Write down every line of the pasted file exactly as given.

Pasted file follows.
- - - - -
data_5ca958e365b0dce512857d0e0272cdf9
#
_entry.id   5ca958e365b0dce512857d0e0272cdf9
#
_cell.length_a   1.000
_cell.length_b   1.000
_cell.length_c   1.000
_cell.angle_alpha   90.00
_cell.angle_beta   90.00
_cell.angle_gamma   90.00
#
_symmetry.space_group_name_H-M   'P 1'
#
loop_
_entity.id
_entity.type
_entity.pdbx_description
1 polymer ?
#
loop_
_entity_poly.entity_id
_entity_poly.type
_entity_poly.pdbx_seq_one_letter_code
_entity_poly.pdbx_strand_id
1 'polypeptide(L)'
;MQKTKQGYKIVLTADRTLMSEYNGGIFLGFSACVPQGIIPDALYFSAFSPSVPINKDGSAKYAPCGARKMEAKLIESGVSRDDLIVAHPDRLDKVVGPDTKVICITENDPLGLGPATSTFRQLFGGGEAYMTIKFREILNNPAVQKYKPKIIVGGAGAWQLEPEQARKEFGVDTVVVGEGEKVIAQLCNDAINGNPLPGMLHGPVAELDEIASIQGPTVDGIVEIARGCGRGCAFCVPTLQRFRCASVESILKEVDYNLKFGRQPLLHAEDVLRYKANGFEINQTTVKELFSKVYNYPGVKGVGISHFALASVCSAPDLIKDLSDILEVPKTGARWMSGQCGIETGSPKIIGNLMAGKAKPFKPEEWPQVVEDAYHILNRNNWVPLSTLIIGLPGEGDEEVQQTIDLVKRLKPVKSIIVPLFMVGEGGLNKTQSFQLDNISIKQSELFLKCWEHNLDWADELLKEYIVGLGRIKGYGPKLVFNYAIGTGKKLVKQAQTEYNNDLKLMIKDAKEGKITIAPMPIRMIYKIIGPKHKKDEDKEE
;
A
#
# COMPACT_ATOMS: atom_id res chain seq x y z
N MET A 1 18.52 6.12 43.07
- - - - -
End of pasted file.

data_5ca958e365b0dce512857d0e0272cdf9
#
_entry.id   5ca958e365b0dce512857d0e0272cdf9
#
_cell.length_a   1.000
_cell.length_b   1.000
_cell.length_c   1.000
_cell.angle_alpha   90.00
_cell.angle_beta   90.00
_cell.angle_gamma   90.00
#
_symmetry.space_group_name_H-M   'P 1'
#
loop_
_entity.id
_entity.type
_entity.pdbx_description
1 polymer ?
#
loop_
_entity_poly.entity_id
_entity_poly.type
_entity_poly.pdbx_seq_one_letter_code
_entity_poly.pdbx_strand_id
1 'polypeptide(L)'
;MQKTKQGYKIVLTADRTLMSEYNGGIFLGFSACVPQGIIPDALYFSAFSPSVPINKDGSAKYAPCGARKMEAKLIESGVSRDDLIVAHPDRLDKVVGPDTKVICITENDPLGLGPATSTFRQLFGGGEAYMTIKFREILNNPAVQKYKPKIIVGGAGAWQLEPEQARKEFGVDTVVVGEGEKVIAQLCNDAINGNPLPGMLHGPVAELDEIASIQGPTVDGIVEIARGCGRGCAFCVPTLQRFRCASVESILKEVDYNLKFGRQPLLHAEDVLRYKANGFEINQTTVKELFSKVYNYPGVKGVGISHFALASVCSAPDLIKDLSDILEVPKTGARWMSGQCGIETGSPKIIGNLMAGKAKPFKPEEWPQVVEDAYHILNRNNWVPLSTLIIGLPGEGDEEVQQTIDLVKRLKPVKSIIVPLFMVGEGGLNKTQSFQLDNISIKQSELFLKCWEHNLDWADELLKEYIVGLGRIKGYGPKLVFNYAIGTGKKLVKQAQTEYNNDLKLMIKDAKEGKITIAPMPIRMIYKIIGPKHKKDEDKEE
;
A
#
# COMPACT_ATOMS: atom_id res chain seq x y z
N MET A 1 18.52 6.12 43.07